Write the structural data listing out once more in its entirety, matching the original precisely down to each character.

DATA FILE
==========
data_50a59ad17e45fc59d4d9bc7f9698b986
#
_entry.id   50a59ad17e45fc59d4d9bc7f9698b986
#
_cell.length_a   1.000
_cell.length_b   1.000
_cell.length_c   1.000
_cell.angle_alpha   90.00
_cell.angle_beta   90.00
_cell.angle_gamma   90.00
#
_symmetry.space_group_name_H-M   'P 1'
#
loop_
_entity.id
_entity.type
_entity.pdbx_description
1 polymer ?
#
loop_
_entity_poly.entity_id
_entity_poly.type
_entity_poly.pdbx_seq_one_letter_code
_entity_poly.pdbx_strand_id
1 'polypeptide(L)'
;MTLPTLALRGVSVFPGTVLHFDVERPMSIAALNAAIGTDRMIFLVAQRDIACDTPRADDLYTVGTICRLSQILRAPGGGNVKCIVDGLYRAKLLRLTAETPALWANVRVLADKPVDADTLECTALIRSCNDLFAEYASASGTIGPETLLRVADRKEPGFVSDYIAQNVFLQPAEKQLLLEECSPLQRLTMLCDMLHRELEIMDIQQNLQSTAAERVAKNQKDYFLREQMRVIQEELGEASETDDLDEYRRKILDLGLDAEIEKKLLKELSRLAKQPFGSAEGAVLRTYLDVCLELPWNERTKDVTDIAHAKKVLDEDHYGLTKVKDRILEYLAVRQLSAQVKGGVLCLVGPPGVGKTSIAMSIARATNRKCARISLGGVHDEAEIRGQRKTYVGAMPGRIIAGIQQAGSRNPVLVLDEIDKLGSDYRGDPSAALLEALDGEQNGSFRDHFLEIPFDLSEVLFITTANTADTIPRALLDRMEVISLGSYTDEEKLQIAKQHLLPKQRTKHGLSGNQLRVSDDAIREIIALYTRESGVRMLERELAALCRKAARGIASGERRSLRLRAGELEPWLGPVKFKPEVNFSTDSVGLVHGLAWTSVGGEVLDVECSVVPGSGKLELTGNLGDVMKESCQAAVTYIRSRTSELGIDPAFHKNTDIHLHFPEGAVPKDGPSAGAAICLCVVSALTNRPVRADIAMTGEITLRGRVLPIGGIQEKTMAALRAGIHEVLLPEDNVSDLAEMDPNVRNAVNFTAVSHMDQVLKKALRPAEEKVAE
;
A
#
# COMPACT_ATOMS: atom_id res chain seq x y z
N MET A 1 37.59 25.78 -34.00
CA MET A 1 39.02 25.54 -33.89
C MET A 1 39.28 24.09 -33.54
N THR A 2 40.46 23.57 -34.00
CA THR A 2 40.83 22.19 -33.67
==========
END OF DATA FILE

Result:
data_50a59ad17e45fc59d4d9bc7f9698b986
#
_entry.id   50a59ad17e45fc59d4d9bc7f9698b986
#
_cell.length_a   1.000
_cell.length_b   1.000
_cell.length_c   1.000
_cell.angle_alpha   90.00
_cell.angle_beta   90.00
_cell.angle_gamma   90.00
#
_symmetry.space_group_name_H-M   'P 1'
#
loop_
_entity.id
_entity.type
_entity.pdbx_description
1 polymer ?
#
loop_
_entity_poly.entity_id
_entity_poly.type
_entity_poly.pdbx_seq_one_letter_code
_entity_poly.pdbx_strand_id
1 'polypeptide(L)'
;MTLPTLALRGVSVFPGTVLHFDVERPMSIAALNAAIGTDRMIFLVAQRDIACDTPRADDLYTVGTICRLSQILRAPGGGNVKCIVDGLYRAKLLRLTAETPALWANVRVLADKPVDADTLECTALIRSCNDLFAEYASASGTIGPETLLRVADRKEPGFVSDYIAQNVFLQPAEKQLLLEECSPLQRLTMLCDMLHRELEIMDIQQNLQSTAAERVAKNQKDYFLREQMRVIQEELGEASETDDLDEYRRKILDLGLDAEIEKKLLKELSRLAKQPFGSAEGAVLRTYLDVCLELPWNERTKDVTDIAHAKKVLDEDHYGLTKVKDRILEYLAVRQLSAQVKGGVLCLVGPPGVGKTSIAMSIARATNRKCARISLGGVHDEAEIRGQRKTYVGAMPGRIIAGIQQAGSRNPVLVLDEIDKLGSDYRGDPSAALLEALDGEQNGSFRDHFLEIPFDLSEVLFITTANTADTIPRALLDRMEVISLGSYTDEEKLQIAKQHLLPKQRTKHGLSGNQLRVSDDAIREIIALYTRESGVRMLERELAALCRKAARGIASGERRSLRLRAGELEPWLGPVKFKPEVNFSTDSVGLVHGLAWTSVGGEVLDVECSVVPGSGKLELTGNLGDVMKESCQAAVTYIRSRTSELGIDPAFHKNTDIHLHFPEGAVPKDGPSAGAAICLCVVSALTNRPVRADIAMTGEITLRGRVLPIGGIQEKTMAALRAGIHEVLLPEDNVSDLAEMDPNVRNAVNFTAVSHMDQVLKKALRPAEEKVAE
;
A
#
# COMPACT_ATOMS: atom_id res chain seq x y z
N MET A 1 37.59 25.78 -34.00
CA MET A 1 39.02 25.54 -33.89
C MET A 1 39.28 24.09 -33.54
N THR A 2 40.46 23.57 -34.00
CA THR A 2 40.83 22.19 -33.67